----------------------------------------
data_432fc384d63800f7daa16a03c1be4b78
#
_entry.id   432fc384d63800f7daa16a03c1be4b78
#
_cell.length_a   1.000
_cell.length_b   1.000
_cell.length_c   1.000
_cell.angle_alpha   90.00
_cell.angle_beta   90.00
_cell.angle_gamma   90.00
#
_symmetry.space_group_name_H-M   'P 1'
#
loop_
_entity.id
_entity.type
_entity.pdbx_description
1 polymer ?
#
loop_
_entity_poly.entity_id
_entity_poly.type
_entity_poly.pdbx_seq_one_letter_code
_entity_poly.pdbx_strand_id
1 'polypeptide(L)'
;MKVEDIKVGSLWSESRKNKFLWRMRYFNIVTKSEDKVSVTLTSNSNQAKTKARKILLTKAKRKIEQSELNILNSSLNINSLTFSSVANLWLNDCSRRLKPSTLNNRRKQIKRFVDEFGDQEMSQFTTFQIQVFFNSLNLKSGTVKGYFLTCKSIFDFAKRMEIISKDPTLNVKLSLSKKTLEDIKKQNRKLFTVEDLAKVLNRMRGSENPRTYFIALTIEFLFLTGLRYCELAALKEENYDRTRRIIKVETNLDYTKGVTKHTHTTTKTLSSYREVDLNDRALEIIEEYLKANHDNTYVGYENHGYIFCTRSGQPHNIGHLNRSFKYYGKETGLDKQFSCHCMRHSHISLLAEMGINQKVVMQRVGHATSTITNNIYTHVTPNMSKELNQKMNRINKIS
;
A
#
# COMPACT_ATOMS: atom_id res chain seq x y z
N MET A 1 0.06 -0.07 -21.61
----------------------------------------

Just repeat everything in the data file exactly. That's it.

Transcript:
data_432fc384d63800f7daa16a03c1be4b78
#
_entry.id   432fc384d63800f7daa16a03c1be4b78
#
_cell.length_a   1.000
_cell.length_b   1.000
_cell.length_c   1.000
_cell.angle_alpha   90.00
_cell.angle_beta   90.00
_cell.angle_gamma   90.00
#
_symmetry.space_group_name_H-M   'P 1'
#
loop_
_entity.id
_entity.type
_entity.pdbx_description
1 polymer ?
#
loop_
_entity_poly.entity_id
_entity_poly.type
_entity_poly.pdbx_seq_one_letter_code
_entity_poly.pdbx_strand_id
1 'polypeptide(L)'
;MKVEDIKVGSLWSESRKNKFLWRMRYFNIVTKSEDKVSVTLTSNSNQAKTKARKILLTKAKRKIEQSELNILNSSLNINSLTFSSVANLWLNDCSRRLKPSTLNNRRKQIKRFVDEFGDQEMSQFTTFQIQVFFNSLNLKSGTVKGYFLTCKSIFDFAKRMEIISKDPTLNVKLSLSKKTLEDIKKQNRKLFTVEDLAKVLNRMRGSENPRTYFIALTIEFLFLTGLRYCELAALKEENYDRTRRIIKVETNLDYTKGVTKHTHTTTKTLSSYREVDLNDRALEIIEEYLKANHDNTYVGYENHGYIFCTRSGQPHNIGHLNRSFKYYGKETGLDKQFSCHCMRHSHISLLAEMGINQKVVMQRVGHATSTITNNIYTHVTPNMSKELNQKMNRINKIS
;
A
#
# COMPACT_ATOMS: atom_id res chain seq x y z
N MET A 1 0.06 -0.07 -21.61